Editors told my agent they’d publish Brambleman if I cut it in half. That’s an arbitrary length, and it tells you a lot about the way they think--or don’t. For the record, Brambleman is a big book (464 pages) but not humongous. And it says what it needs to say. No fluffery.
I don’t think it’s ever been more difficult for a new writer to get published traditionally, and it hasn’t ever been more feasible to be published independently. (Notice I didn’t say “easier.”) Whether we succeed or not is another issue. That’s the second—and third—part of the game. Having capital helps, by the way.
Is there anything that you would do differently now?
No. I’m a great believer in stumbling around in the dark. Although I do wish I hadn’t gone to that transmission shop on Buford highway to get my van fixed.
Which books, if any, have most affected/inspired your writing and life in general?
The writers who inspired me may not have greatly influenced my style (OK, maybe a little), but Kurt Vonnegut, Joseph Heller, Ken Kesey, and Hunter S. Thomson seemed to be talking directly to me and convinced me that I should be a writer. The novel that stands out in my mind is All the King’s Men by Robert Penn Warren. My first novel (will it ever be published?) is a homage to this great work. However, the book that has influenced me the most is The Way It Was in the South, which I finished writing and editing after my father’s death. This was history up close in all its harsh detail, and once you have been burdened by a knowledge of history, it changes everything.
How would you describe your writing style?
My books often have Southern settings (although the location for Chain Gang Elementary—my tale of war between a PTA president and grade school principal—is never specified, and I believe it could be found anywhere.) However, I don’t think of myself as a Southern writer---although Brambleman is definitely a Southern story. Although I’ve lived in Georgia 40 years, and may even have a bit of a drawl accent (I think that comes from talking to all those sheriffs when I was a reporter), I’m originally from Missouri. I’m more of a border-state Yankee writer.
I’ve been compared to John Irving, Richard Russo, and Tom Perrota. Humor is a key component to my work (I can’t help it: when I was young, people laughed, and it only encouraged me.)
What are you reading right now?
I just finished The Ox-Bow Incident, a classic Western novel about a lynching; I just started reading Swamplandia! I’m curious about this book that lost the Pulitzer prize and fascinated that it’s received such lukewarm ratings from readers. After reading the first few chapters, I’d say it’s my kind of book.
Are you currently working on any other projects?
I just sent my a manuscript to my editor. Party to a Crime is a novel about a crack-fueled carjacking trial, told by the jury foreman, who has problems of his own that boil over and merge with the case. And last weekend, I went to the Vidalia Onion Festival to get background material for a novel I’ve just started working on about the world’s worst literary agent. (It’s going to be a wacky story.)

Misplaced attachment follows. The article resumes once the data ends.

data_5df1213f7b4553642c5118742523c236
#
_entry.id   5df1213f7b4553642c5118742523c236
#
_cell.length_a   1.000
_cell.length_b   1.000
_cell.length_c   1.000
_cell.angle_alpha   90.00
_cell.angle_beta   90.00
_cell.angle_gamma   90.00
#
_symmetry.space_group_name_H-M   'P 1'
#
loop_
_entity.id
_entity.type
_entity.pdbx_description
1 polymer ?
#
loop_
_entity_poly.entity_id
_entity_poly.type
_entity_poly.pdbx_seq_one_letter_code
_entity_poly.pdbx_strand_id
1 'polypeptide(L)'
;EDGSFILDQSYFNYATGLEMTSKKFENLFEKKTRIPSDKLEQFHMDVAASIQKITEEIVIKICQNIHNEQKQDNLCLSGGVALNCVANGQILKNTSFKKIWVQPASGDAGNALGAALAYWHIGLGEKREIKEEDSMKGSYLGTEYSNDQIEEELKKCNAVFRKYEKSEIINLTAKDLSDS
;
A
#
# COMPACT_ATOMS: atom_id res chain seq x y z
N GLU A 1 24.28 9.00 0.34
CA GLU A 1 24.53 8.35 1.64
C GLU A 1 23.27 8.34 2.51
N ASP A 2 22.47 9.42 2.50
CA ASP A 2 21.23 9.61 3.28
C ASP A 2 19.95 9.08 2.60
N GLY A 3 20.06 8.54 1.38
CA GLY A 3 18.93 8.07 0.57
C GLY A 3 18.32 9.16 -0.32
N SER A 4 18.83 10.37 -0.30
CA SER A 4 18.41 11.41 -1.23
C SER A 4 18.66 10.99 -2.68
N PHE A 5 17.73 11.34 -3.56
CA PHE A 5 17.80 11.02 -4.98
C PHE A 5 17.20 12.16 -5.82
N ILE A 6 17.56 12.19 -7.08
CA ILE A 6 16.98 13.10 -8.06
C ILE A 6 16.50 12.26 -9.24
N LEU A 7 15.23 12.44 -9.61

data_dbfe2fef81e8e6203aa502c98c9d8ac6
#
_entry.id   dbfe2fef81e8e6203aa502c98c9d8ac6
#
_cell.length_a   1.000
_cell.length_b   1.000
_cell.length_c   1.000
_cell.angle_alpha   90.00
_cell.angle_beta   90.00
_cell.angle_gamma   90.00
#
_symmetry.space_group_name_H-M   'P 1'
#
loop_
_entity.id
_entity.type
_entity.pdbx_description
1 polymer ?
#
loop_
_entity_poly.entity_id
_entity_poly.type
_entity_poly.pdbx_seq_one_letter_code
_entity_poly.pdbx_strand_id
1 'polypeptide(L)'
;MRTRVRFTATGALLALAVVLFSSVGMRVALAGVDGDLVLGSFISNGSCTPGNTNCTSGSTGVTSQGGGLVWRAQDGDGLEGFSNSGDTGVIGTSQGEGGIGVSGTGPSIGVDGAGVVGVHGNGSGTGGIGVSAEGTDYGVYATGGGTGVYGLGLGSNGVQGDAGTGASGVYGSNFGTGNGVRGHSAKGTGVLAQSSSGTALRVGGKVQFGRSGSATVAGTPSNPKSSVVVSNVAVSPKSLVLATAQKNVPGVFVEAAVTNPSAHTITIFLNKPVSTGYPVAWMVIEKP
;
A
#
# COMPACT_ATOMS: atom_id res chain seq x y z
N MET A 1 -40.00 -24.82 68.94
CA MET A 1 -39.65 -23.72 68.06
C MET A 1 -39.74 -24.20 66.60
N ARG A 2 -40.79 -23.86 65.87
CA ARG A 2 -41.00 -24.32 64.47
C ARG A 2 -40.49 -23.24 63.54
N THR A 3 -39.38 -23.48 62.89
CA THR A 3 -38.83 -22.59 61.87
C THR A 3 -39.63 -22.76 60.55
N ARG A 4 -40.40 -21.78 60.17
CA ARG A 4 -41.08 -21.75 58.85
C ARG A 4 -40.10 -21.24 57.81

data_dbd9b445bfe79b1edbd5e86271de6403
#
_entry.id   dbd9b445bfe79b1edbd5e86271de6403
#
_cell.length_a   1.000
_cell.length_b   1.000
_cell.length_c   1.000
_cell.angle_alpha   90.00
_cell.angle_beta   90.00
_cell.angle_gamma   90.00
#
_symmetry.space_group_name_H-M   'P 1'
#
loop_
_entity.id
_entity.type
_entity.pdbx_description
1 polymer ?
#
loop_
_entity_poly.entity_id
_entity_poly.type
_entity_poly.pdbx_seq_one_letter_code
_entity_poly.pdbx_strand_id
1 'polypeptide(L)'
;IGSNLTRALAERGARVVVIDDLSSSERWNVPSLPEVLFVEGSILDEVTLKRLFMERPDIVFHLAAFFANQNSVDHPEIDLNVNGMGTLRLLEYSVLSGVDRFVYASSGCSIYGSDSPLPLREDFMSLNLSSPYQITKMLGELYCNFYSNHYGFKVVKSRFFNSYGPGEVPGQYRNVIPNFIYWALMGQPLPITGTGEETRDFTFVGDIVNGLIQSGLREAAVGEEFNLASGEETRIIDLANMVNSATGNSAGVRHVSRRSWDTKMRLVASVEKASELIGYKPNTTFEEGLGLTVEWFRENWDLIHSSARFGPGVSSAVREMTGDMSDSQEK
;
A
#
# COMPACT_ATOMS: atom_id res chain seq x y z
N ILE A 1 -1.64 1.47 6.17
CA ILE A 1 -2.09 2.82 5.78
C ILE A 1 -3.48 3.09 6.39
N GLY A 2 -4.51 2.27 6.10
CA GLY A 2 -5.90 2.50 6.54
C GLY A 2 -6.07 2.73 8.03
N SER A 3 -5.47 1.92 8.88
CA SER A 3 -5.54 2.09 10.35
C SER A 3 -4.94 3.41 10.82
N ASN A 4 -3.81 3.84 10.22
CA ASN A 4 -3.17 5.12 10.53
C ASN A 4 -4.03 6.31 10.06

Finally, what advice would you give to aspiring writers?
Traditional publishing venues will continue to shrink, so familiarize yourself with the business and technical sides of the industry. Publish a blog that connects you to the world you’re writing about. This should come before the book. (Facebook and Twitter will not save you---they are but the wind.) Also, have your work edited and proofed. The great pitcher Satchel Paige once said, “Bases on balls is the curse of this nation.” Well, so are typos and formatting errors. Make sure your manuscript is clean before it gets published. Indie authors have a lot to overcome to succeed---don’t let overcoming a bad reputation due to mistakes YOU’VE made be one of them. (And never mind that traditional publishers have the same problem. Indies have to be better. That just goes along with second-class citizenship.)
Jonathan, it was a pleasure interviewing you. You certainly gave me plenty to think about.
If you are interesting in reading more, check out the Excerpt of Brambleman or you can also purchase your copy on Amazon!
Be sure to add Brambleman to your TBR list on Goodreads!
About the Author
Brambleman author Jonathan Grant is an award-winning writer and editor (The Way It Was in the South: The Black Experience in Georgia). He publishes Georgia Colleges, a news website covering educational issues. He also runs a Darwin-awardish blog at www.chaingangelementary.com.
Great interview! Though I disagree about facebook...Twitter might be fleeting, but online social networking is here to stay. Keep up the good work!ReplyDelete